“What we also know is that there is no point in having prevention efforts that aren’t targeted at anybody,” she said, reiterating the role of leadership at every level, attacking stigma and reaching marginalized groups. “No disease stays in a ghetto; we are all in this together and we must get out of our comfort zones and discuss this matter openly and comprehensively.”
In that vein, Mr. Nelson reminded participants that at 7,000 new infections a day, some 21,000 more people would be coping with the effects of HIV when the Assembly’s High-Level Meeting closed on Friday. The only way to reach the goal of zero new infections was to end discrimination, especially dangerous legal regimes that increased vulnerability of young people, drug users, men who have sex with men, women and girls, and other marginalized groups.
“We can reach zero infections; we can reach our goals, but there are too many laws standing in the way,” he said, calling for an end to laws and policies that punished people who used drugs, criminalized behaviour between consenting same-sex couples, and criminalized people because of their HIV status. He also called for targeted evidence-based programmes, as far too many people were dying because interventions failed to address their needs. Such failed interventions lacked consultation and participation of affected populations.
“We must all do the right thing,” he said, calling on Governments to adopt legal and policy frameworks which protected populations that bore the greatest burden and supported universal access to prevention, treatment and care. Laws in his own country of Jamaica were counterproductive to civil society efforts to reach zero infections, he said, as they often targeted HIV-infected women and girls, and gays and lesbians with criminal action.
Recounting the chilling words of a friend, he said: “Because of the level of homophobia in Jamaica, you can never tell what might happen if you go into a drugstore and buy a condom.” The road to zero infections by 2015 required the active involvement of young people, supported by adults, in gaining access to life-saving information, such as how to negotiate safe sex and safely use condoms.
When the floor was opened for audience participation, there were strong calls for Governments to “face realities on the ground”. That required not only frank discussion, but ensuring the active involvement of affected groups, several speakers said. That point was driven home by a 28-year-old woman from Rwanda, who said she had been born with HIV and had lost her mother to the disease at the age of 5. As one of the very few children born with the disease in sub-Saharan Africa still alive today — thanks to antiretroviral drugs — she was uniquely placed to call for greater emphasis on young people with HIV, who, with access to the right information, could be the vanguard of a global response.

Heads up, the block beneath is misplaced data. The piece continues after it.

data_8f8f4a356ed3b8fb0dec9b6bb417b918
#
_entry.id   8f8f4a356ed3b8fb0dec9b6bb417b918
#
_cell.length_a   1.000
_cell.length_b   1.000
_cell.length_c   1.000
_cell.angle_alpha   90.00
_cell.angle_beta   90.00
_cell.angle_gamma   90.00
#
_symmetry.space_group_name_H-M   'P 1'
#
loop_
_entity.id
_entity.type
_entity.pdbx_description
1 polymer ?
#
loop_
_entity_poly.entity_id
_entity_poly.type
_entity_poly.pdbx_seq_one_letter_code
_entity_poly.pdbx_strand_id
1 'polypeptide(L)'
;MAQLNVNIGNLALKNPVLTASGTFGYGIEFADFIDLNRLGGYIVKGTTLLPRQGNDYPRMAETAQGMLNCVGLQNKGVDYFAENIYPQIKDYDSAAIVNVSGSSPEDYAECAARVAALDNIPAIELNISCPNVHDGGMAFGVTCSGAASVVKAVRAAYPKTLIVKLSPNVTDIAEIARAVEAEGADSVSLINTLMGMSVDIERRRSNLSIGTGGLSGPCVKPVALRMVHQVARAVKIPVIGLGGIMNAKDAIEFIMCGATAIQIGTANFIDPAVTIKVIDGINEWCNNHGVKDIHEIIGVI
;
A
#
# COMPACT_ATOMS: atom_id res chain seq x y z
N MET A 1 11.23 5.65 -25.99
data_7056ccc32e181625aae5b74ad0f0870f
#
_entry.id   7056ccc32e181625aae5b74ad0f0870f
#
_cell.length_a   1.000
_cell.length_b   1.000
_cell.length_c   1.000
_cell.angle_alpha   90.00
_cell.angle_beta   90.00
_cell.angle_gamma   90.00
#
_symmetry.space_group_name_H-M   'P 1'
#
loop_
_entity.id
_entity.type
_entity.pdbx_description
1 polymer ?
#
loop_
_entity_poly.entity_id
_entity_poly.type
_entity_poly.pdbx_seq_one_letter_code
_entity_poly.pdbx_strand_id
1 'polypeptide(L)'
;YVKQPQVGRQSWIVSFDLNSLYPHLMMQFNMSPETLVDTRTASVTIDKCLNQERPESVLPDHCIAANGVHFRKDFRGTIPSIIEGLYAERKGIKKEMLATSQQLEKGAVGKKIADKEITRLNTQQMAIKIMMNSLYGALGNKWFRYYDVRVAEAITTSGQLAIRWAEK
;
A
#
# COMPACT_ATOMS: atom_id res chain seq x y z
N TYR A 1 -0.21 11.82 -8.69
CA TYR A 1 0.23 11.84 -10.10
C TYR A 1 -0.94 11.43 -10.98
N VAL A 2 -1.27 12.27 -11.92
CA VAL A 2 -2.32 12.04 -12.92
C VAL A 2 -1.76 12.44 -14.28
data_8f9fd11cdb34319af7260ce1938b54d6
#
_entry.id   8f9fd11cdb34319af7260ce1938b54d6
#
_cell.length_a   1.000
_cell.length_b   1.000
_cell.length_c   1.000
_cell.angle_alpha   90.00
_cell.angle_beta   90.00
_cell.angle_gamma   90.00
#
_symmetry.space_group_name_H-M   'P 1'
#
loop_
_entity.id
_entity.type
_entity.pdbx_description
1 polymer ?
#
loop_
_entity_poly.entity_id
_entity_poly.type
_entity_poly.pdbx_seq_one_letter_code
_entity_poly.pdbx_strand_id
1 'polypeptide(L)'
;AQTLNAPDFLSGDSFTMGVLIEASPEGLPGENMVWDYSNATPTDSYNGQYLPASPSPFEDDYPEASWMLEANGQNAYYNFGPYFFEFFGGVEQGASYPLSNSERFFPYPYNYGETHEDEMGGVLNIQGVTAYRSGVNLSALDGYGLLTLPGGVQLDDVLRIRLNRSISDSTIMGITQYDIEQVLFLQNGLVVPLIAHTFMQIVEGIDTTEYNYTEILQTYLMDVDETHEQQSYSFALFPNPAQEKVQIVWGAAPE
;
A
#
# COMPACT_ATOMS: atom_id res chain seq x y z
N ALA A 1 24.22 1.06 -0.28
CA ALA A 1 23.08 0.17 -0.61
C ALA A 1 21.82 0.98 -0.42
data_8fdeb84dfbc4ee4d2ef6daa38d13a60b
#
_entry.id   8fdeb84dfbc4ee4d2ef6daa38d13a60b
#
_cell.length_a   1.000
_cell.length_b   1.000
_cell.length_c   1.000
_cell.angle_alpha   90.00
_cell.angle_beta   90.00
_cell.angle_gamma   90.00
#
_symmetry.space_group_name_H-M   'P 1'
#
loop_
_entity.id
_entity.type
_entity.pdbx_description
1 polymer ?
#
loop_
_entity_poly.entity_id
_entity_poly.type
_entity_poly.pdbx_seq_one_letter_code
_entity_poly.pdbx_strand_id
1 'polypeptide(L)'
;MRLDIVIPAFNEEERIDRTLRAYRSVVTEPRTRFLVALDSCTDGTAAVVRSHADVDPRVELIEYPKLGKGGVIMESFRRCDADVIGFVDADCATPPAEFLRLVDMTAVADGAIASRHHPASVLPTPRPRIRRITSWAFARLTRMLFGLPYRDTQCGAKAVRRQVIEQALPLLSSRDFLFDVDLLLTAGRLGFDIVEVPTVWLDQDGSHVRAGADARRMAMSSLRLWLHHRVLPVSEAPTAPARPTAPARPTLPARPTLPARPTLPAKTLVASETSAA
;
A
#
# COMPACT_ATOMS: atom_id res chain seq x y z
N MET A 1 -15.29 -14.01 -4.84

A speaker from Indonesia chided the room for ignoring one huge group that urgently needed to be targeted, which she called the “4-M Group” — millions of mobile men with money living in a macho environment. Those men were not only ignored, but they themselves blatantly ignored calls for action against HIV. She asked: was it their human right to have sex with anybody, anywhere, any time without care for the consequences; to refuse to use condoms even though they knew they were putting the lives of their partners at risk? “So I urge you to talk about this issue and try to ensure that men were more responsible because doing so will certainly lead to zero infections among our women and girls, and our children,” she declared.
A representative from the Office of the United Nations High Commissioner for Human Rights (OHCHR) said reaching zero infections had been and would be difficult, because through neglect, intimidation and social stigma, men who had sex with men, sex workers, prisoners and intravenous drug users, among other vulnerable groups, fell outside the social protection net.
“We can no longer afford to turn a blind eye to these populations,” he said, calling for urgent action to reach those most vulnerable to discrimination and ensure they had access to services; that people living with the disease were involved in the response no matter what group they belonged to; that gender-based discrimination and violence were eliminated; and that regulatory trade and other barriers that blocked access to prevention, treatment, support and care were addressed. “It’s no longer about whether we can reach zero infections, but whether we have the will,” he declared.
The Prime Minister of Saint Maarten, on behalf of the Netherlands, also spoke in the discussion. Participating as well were representatives of Swaziland, Switzerland, Benin, Congo, Côte d’Ivoire, Sweden, Sudan, Mozambique, Australia and India.
An observer of the Permanent Observer Mission the Holy See to the United Nations also spoke, as did the Secretary-General of the Inter-Parliamentary Union. The panel discussion was also addressed by civil society representatives, including from the Youth Caucus, South African women’s organizations and the Asia Pacific Coalition.